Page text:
As a chicken owner, one of the things you will need to consider is what they may attempt to eat when they roam. What about slugs? Can a chicken safely consume them, or will they pay the price? Perhaps you have observed one of your chickens eating one, or maybe you are concerned about the consequences. Either way, is there anything to worry about?
So, can chickens eat slugs? Chickens can safely consume slugs. Slugs are one of several bugs that a chicken will attempt to and enjoy consuming. However, you need to ensure that your chickens do not choke from attempting to eat slugs that are too large. You also need to ensure that you/a neighbor uses any slug repellent/chemical control close nearby. Slugs may transfer toxic chemicals in such products which can prove fatal to your flock if consumed.
Of course, this doesn’t mean that you can skip feeding your chickens all together. A high quality poultry pellet should be the mainstay of their diet. Fresh fruit, vegetables are worthy additions too (here’s a good list of potential vegetables) .
That being said, free-roaming chickens that consume bugs, insects and other live fare generally produce healthier and tastier eggs! This includes slugs.
Let us now take a closer look at the subject at hand so you are confident in your knowledge of what your chickens can and cannot eat!
Will Chickens Eat Slugs?
A chicken will peck at virtually anything moving or stationary in front of them. One of the better questions is, what will a chicken not eat?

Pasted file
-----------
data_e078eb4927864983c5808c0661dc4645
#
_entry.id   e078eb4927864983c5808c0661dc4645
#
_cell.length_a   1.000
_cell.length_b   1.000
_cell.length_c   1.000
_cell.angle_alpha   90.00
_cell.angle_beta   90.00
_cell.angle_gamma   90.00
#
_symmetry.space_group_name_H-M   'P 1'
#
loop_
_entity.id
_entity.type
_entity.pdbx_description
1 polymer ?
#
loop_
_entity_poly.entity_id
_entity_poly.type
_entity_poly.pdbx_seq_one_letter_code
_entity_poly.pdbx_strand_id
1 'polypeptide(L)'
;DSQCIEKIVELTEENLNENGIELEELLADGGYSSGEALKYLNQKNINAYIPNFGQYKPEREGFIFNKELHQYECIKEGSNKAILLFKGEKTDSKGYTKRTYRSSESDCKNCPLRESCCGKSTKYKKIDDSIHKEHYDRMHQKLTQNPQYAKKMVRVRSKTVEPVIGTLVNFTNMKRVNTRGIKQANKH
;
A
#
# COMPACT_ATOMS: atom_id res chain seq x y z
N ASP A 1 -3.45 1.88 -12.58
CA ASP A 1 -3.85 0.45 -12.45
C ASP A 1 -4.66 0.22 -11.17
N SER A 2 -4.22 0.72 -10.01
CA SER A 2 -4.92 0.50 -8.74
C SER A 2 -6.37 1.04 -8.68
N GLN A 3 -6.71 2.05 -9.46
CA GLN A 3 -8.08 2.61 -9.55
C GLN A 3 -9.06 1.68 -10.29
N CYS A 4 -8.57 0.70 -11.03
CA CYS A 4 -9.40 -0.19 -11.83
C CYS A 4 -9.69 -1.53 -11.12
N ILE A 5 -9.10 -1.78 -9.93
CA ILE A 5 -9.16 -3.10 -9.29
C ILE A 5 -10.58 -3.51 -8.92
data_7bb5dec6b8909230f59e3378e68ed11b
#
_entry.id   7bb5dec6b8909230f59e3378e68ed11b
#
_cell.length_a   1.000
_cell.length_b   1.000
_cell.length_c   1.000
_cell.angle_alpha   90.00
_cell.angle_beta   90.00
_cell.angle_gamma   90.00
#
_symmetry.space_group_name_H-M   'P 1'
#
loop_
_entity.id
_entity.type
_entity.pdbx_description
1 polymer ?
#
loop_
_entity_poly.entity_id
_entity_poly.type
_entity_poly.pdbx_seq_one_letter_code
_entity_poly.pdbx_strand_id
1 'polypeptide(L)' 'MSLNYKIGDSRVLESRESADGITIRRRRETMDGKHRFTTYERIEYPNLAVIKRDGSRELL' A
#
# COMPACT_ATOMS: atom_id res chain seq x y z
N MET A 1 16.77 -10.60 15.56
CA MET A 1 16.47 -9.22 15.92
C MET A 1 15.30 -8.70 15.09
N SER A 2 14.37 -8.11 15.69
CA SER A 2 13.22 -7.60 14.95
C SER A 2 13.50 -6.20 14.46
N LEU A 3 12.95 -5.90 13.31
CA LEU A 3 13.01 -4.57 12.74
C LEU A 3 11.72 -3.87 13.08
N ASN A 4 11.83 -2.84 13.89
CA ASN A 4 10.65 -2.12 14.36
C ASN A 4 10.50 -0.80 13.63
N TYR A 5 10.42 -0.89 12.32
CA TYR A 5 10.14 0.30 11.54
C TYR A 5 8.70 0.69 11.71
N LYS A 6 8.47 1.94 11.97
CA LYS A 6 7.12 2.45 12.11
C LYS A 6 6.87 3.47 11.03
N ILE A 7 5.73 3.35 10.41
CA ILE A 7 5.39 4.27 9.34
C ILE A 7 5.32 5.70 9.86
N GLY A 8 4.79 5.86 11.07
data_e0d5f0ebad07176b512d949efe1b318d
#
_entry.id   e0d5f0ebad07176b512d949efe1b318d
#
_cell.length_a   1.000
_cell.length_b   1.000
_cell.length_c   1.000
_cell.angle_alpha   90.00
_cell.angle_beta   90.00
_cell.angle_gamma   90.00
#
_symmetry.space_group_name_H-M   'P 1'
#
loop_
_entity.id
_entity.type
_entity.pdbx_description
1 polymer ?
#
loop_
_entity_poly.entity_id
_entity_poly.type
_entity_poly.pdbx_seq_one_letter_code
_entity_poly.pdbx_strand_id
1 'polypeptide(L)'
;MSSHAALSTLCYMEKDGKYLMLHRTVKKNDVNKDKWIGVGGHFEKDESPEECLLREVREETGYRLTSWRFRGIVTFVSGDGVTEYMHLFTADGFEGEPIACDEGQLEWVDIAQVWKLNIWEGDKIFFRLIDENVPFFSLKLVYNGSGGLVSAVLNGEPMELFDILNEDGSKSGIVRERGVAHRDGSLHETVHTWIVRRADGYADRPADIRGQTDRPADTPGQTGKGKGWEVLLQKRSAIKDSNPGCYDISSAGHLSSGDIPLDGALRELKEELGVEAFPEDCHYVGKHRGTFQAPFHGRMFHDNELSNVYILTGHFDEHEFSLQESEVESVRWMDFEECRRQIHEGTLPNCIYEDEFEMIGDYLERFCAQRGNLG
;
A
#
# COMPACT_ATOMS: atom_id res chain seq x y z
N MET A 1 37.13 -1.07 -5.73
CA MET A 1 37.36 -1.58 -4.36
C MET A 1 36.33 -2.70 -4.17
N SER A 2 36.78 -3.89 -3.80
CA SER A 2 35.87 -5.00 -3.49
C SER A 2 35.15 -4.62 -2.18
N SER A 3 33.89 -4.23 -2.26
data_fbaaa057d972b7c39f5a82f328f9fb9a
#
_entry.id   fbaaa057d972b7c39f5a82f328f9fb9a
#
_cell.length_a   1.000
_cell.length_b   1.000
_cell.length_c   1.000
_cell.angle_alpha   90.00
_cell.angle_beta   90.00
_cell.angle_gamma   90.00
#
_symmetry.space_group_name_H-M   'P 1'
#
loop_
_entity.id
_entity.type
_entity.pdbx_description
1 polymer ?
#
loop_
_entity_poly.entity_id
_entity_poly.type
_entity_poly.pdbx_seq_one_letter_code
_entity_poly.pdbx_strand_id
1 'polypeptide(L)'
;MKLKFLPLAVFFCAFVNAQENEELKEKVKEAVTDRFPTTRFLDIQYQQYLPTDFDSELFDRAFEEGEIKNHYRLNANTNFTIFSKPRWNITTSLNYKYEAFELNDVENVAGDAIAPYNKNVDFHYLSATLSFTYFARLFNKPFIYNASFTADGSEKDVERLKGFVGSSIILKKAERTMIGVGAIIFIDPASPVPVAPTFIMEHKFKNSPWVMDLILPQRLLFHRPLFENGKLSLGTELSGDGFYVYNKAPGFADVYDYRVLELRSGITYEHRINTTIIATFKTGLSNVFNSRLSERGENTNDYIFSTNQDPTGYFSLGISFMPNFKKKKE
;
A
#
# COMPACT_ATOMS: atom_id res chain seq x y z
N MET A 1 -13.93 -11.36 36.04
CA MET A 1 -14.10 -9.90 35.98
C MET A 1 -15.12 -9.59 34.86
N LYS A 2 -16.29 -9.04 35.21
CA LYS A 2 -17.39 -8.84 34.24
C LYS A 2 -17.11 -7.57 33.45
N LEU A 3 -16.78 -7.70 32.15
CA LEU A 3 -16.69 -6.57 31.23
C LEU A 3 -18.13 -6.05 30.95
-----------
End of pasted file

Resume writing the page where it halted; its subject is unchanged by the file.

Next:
As a rule of thumb, if it looks like it can fit into a chicken’s mouth, it will probably attempt to eat it.
This could mean that there are some chunky slugs that your chicken would leave alone. However, it is likely that a hungry chicken will just go for literally anything they want.
Is It Okay For Chickens To Eat Slugs?
Yes, in the wild, these are the kind of things that birds eat in general. You shouldn’t need to worry if your chicken is chowing down on these in your backyard.
What can make this a little difficult is the curious nature of a chicken. As any chicken parent will tell you, they will peck and try to eat virtually anything. Rather than wait to see if that little speck on the ground is a piece of corn or poisonous insect – they just go for it.
It can be alarming for some pet owners who fear that their little birds will end up biting off more than they can chew.
In terms of your typical household pests, there are generally no problems.
Chickens are able to eat most bugs you find in your garden, including slugs.
In fact, it can actually be a great thing for you.